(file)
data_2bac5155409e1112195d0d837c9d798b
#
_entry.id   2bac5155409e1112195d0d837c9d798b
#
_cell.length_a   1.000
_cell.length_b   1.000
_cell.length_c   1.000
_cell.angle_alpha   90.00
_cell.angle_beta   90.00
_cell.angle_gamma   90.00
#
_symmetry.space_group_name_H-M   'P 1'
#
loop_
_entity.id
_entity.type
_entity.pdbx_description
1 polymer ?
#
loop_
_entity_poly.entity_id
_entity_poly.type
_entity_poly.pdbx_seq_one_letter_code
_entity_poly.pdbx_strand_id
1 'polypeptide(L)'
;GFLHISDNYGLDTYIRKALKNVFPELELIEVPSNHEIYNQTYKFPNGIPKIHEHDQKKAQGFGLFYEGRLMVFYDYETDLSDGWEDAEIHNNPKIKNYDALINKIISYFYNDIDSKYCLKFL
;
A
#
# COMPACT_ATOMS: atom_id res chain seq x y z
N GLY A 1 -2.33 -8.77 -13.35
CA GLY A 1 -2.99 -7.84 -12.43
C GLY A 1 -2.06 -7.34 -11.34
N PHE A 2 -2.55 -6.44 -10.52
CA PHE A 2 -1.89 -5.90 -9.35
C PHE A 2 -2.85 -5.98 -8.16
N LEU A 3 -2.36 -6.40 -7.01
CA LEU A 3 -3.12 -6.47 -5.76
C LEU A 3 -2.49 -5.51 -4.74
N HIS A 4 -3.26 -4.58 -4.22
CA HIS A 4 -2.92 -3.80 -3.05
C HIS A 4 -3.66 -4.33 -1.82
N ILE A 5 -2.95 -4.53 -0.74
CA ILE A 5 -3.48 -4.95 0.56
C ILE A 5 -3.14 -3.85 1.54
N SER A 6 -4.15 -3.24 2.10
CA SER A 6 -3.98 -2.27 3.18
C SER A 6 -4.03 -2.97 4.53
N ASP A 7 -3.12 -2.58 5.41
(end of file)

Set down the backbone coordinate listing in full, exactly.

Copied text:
data_2bac5155409e1112195d0d837c9d798b
#
_entry.id   2bac5155409e1112195d0d837c9d798b
#
_cell.length_a   1.000
_cell.length_b   1.000
_cell.length_c   1.000
_cell.angle_alpha   90.00
_cell.angle_beta   90.00
_cell.angle_gamma   90.00
#
_symmetry.space_group_name_H-M   'P 1'
#
loop_
_entity.id
_entity.type
_entity.pdbx_description
1 polymer ?
#
loop_
_entity_poly.entity_id
_entity_poly.type
_entity_poly.pdbx_seq_one_letter_code
_entity_poly.pdbx_strand_id
1 'polypeptide(L)'
;GFLHISDNYGLDTYIRKALKNVFPELELIEVPSNHEIYNQTYKFPNGIPKIHEHDQKKAQGFGLFYEGRLMVFYDYETDLSDGWEDAEIHNNPKIKNYDALINKIISYFYNDIDSKYCLKFL
;
A
#
# COMPACT_ATOMS: atom_id res chain seq x y z
N GLY A 1 -2.33 -8.77 -13.35
CA GLY A 1 -2.99 -7.84 -12.43
C GLY A 1 -2.06 -7.34 -11.34
N PHE A 2 -2.55 -6.44 -10.52
CA PHE A 2 -1.89 -5.90 -9.35
C PHE A 2 -2.85 -5.98 -8.16
N LEU A 3 -2.36 -6.40 -7.01
CA LEU A 3 -3.12 -6.47 -5.76
C LEU A 3 -2.49 -5.51 -4.74
N HIS A 4 -3.26 -4.58 -4.22
CA HIS A 4 -2.92 -3.80 -3.05
C HIS A 4 -3.66 -4.33 -1.82
N ILE A 5 -2.95 -4.53 -0.74
CA ILE A 5 -3.48 -4.95 0.56
C ILE A 5 -3.14 -3.85 1.54
N SER A 6 -4.15 -3.24 2.10
CA SER A 6 -3.98 -2.27 3.18
C SER A 6 -4.03 -2.97 4.53
N ASP A 7 -3.12 -2.58 5.41